California could turn around its wildfire crisis "in the next 18 months," said Democrat Gray Davis, governor of the state from 1999 to 2003.
"But it won't happen without acknowledging everybody has some part of the blame to bear," Davis told CNBC's "Squawk Box" on Thursday, while calling for a state wildfire summit. "The focus ought to be how to use technology to up our game ... to keep people from the horror of, not only of blackouts, but of planned blackouts, presumably to stop more wildfires."
Wildfires have been ravaging California for the past week, with current Democratic Gov. Gavin Newsom declaring a statewide emergency as high winds spread flames. Utilities have been cutting power to prevent downed lines from starting more fires. On Thursday, the dangerous winds were expected to linger for a final day as firefighters work to temper the flames.
Davis knows how difficult it can be when the lights go out. He was recalled in his second term in 2003 largely because of his handling of rolling blackouts in the state following energy deregulation and market manipulation by Enron and other companies. "My situation was totally different, so I don't want to dwell on that," Davis told CNBC, as he praised Newsom's handling of the current wildfire situation. "Newsom has done more than any governor since the mid-70s to prepare for this kind of natural disaster."
Windstorms are not uncommon during the fall in California, where a series of destructive wildfires in recent years were fueled by strong gusts. However, Davis said there are strategies that can help mitigate the damage. He cited Sempra Energy's San Diego Gas & Electric, commending its "world class weather forecasting unit." SDG&E in November 2017 adopted a new fire watch tool that consists of 15 high-definition cameras livestreaming in fire-prone areas.
"San Diego was the first to adopt these infrared cameras, which I believe will be the solution to this problem, probably in the next 18 months," Davis said on "Squawk Box." Those cameras, coupled with artificial intelligence, can spot wildfires and enable quick response by firefighters.
Southern California Edison, an Edison International unit, also has installed fire-monitoring cameras in Orange County. Last November, as CNBC reported, Pacific Gas & Electric was expected to become a major player in the early warning camera expansion in California, with the utility planning to have 600 cameras by 2022.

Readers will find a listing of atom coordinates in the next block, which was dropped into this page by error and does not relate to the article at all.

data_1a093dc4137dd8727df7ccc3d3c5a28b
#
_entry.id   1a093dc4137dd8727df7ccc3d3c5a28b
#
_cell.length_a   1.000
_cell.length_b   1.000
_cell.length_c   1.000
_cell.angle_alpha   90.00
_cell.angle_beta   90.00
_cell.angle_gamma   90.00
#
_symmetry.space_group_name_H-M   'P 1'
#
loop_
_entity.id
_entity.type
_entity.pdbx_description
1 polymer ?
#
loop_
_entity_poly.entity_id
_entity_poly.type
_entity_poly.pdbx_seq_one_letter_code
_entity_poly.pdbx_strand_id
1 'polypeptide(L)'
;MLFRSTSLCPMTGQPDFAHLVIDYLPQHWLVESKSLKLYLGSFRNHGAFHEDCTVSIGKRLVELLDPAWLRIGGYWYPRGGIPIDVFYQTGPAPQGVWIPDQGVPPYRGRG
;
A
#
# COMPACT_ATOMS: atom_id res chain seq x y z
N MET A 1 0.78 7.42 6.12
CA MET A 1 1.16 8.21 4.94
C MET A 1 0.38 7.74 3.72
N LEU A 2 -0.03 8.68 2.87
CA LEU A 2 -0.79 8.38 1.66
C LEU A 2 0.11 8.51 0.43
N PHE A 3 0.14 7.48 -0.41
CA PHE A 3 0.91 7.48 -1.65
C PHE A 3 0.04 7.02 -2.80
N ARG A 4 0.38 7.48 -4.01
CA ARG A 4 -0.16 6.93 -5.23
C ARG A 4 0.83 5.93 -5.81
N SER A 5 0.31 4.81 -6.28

This week, however, PG&E has drawn widespread condemnation for staging three fire-prevention blackouts, which cut power to millions of customers. Service was restored to hundreds of thousands of people Wednesday, with the rest expected back online sometime Thursday. SDG&E also cut power to some customers in high-risk areas.
On Tuesday, California Rep. Ro Khanna told CNBC that cutting power should not have to be the solution, stressing utilities should have been and should still be updating their electrical systems. "In the 21st century, when you have a state that has Apple, Google and Tesla in it, there is no excuse that we can't get power to our people on a regular basis," said the Democrat whose district spans the Silicon Valley tech hub.
PG&E has said that customers can now expect rolling power outages for another 10 years as it upgrades its electrical systems in response to more extreme weather conditions in California. "This has been a decades-of-neglect process that has led to this crisis," Khanna said. "There has been systematic neglect in the infrastructure and the forest management."
PG&E, while acknowledging it's hard on customers, defended the move.
"We're coordinating with federal, state and local partners to minimize risks stemming from the shutoffs until the extreme weather event has subsided," PG&E spokeswoman Jennifer Robison said in an emailed statement responding to Khanna's criticism. "This is a safety issue, and we're committed to doing what is necessary to keep our customers safe."
— The Associated Press contributed to this report.